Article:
Here’s why your morning coffee costs more and why the price might keep rising
If your morning cup of coffee has left a bitter taste in your mouth lately, it might not be the beans, but the price that’s making you bitter.
- Coffee vendors say the price of coffee has risen 20-30% in the last 12 months
- The average price of an average basic coffee is around $5 across the country
- Coffee industry warns it could be 12-18 months before price drops again
The price of a flat white – and any coffee made in a cafe – has been pushed up not only by the cost of international freight and wages, but also by ancillary items such as the wholesale price of caramel syrup .
What is the average price of a coffee today?
Daniel Mejia of Colombia Coffee Co owns several cafes and is a coffee bean wholesaler on Queensland’s Sunshine Coast.
He said people should expect to pay between $4.50 and $5.50 for an average 250ml (8oz) coffee without fancy milk or extra shots of espresso.
“When you pay $5.50 for an eight-ounce coffee, the expectation you should have as a customer is that it’s going to be first-class coffee,” he said.
“You almost want to walk out of that store, relishing in the coffee you just drank.
“A coffee that used to be $5 is now probably $6.”
He said every element of coffee making is now more expensive: beans, electricity used to heat water, machine maintenance, milk and any milk alternative.
“But if you get a flat white with an extra hit of soy, with a hit of caramel, then the soy has gone up as well.
“The caramel shot that was 50 cents, is probably 70 or 80 cents.”
Perfect storm in your cup of coffee
Bruno Maiolo has run the Australian Specialty Coffee Association for 20 years and runs C4 Coffee in Melbourne.
He said $5 was the right price to pay for an average, average coffee that would have cost $3.80 a year ago.
But even though it was more expensive, the cafes still didn’t pass on the full cost.
“Just in terms of supply and trade issues, a cup of coffee should really be closer to $7 if everyone were to maintain the same margin they enjoyed before COVID.”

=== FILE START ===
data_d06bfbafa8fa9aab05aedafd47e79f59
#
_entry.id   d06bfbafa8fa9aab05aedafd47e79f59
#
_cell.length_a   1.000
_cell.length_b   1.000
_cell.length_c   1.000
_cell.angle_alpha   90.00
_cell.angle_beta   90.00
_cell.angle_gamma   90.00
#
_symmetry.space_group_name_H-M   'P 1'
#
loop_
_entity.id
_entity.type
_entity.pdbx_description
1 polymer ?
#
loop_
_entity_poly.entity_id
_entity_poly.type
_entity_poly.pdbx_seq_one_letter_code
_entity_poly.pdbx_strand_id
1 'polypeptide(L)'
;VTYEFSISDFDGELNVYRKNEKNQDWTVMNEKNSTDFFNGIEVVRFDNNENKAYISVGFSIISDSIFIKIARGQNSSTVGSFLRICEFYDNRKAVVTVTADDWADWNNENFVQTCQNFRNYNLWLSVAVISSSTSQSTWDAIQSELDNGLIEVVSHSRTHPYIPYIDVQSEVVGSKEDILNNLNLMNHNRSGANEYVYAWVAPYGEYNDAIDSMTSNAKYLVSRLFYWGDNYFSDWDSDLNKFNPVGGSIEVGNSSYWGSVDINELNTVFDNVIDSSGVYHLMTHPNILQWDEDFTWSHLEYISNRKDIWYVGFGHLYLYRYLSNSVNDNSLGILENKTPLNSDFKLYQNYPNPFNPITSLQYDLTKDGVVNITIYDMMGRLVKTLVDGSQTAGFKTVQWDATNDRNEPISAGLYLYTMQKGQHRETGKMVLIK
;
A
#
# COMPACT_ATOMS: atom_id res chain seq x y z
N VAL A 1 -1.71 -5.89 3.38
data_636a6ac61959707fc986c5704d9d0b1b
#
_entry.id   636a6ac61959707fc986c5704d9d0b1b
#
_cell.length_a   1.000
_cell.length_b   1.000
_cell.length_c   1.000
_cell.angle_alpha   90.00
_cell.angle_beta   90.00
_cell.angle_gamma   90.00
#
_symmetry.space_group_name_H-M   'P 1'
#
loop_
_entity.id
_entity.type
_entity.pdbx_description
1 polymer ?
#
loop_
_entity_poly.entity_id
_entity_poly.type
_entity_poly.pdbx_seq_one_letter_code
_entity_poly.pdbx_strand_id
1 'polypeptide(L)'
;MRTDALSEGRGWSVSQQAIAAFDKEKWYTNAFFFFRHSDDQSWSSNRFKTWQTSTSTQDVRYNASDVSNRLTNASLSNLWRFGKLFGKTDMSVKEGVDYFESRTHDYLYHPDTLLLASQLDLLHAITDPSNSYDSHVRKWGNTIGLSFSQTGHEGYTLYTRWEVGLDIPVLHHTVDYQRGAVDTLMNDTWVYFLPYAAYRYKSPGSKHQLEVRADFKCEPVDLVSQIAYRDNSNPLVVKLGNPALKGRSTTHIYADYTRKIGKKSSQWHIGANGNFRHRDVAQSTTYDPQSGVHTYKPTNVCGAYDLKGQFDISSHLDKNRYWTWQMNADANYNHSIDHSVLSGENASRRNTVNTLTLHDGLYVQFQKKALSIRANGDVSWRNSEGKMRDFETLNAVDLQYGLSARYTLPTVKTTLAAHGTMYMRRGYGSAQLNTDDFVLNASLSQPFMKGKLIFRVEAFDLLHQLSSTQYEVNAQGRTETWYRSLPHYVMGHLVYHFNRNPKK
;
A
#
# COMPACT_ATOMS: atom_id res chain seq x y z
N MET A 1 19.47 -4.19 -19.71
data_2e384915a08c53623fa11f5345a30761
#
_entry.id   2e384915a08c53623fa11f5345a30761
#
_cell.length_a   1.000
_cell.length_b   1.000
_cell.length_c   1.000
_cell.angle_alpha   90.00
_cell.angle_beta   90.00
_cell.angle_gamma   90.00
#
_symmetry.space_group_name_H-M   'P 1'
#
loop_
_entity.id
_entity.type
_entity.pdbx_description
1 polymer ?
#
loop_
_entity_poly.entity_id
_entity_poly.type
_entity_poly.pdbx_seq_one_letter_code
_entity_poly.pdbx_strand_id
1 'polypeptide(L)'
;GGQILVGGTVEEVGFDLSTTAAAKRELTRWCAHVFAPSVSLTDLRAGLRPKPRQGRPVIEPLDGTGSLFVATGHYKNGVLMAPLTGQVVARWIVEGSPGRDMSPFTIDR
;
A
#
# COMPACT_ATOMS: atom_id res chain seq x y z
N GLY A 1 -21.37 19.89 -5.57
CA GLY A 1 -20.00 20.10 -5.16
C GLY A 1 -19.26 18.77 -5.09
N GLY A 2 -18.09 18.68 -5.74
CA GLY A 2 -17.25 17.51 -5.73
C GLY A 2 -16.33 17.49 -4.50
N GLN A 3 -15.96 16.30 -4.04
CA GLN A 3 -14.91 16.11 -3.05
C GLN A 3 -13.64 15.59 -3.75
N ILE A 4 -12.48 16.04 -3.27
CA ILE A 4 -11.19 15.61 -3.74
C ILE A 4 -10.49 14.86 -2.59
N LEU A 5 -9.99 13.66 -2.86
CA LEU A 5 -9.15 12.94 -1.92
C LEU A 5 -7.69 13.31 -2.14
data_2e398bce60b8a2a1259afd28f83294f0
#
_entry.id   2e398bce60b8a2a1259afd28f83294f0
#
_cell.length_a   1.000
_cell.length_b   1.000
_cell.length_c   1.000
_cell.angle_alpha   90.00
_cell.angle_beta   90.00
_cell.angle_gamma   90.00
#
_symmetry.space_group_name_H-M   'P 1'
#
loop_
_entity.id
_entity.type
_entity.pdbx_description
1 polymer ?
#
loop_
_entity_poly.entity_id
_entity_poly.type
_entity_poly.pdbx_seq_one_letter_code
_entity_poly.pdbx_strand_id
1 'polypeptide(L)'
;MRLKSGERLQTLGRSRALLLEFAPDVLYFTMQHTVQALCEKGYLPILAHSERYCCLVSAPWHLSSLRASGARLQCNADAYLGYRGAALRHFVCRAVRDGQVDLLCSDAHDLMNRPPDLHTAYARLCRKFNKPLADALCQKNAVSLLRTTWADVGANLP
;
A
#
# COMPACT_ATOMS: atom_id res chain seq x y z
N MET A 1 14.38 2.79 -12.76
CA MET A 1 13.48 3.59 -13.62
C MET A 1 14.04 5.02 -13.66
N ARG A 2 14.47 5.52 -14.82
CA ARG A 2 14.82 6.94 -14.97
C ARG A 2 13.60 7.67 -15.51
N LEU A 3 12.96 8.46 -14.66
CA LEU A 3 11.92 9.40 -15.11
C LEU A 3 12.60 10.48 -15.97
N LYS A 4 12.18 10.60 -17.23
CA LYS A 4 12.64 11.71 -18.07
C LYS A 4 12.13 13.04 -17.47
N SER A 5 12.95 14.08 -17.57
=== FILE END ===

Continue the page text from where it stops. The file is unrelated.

“[The price] will still climb. You have to because you have to pass on the costs. »
Mr Maiolo said many factors both globally and in Australia come together to drive up the price of a barista-made cappuccino.
He said the biggest contributor was COVID, which not only forced farms in many countries to close, but also caused a large number of deaths, which impacted their workforce.
When beans were sent around the world in a shipping container, that too cost more.
Mr Maiolo said the cost of transporting a container had increased sixfold, from $2,500 to around $15,000.
In addition to these factors, Brazil – a major coffee-growing region – suffered a massive frost last year, which resulted in fewer beans being picked.
With increased demand and less grain, the price went up again.
Mr Maiolo said none of these factors were likely to resolve any time soon.
“The price will stay high for some time, at least the next 12 to 18 months, before we can start to get back to some sort of normalcy in terms of freight and logistics,” he said.
Making coffee “more than a business”
Back on the Sunshine Coast and Mr Mejia said while he felt he had no choice but to raise the price of his coffee, it was a painful decision to make.
He said the survival of his business wasn’t the only thing on his mind.
“Coffee is the social lubricant that keeps people moving and connecting with each other.
“We’re the stewards of that, and we’re taking that role beyond our business and more of a community role.”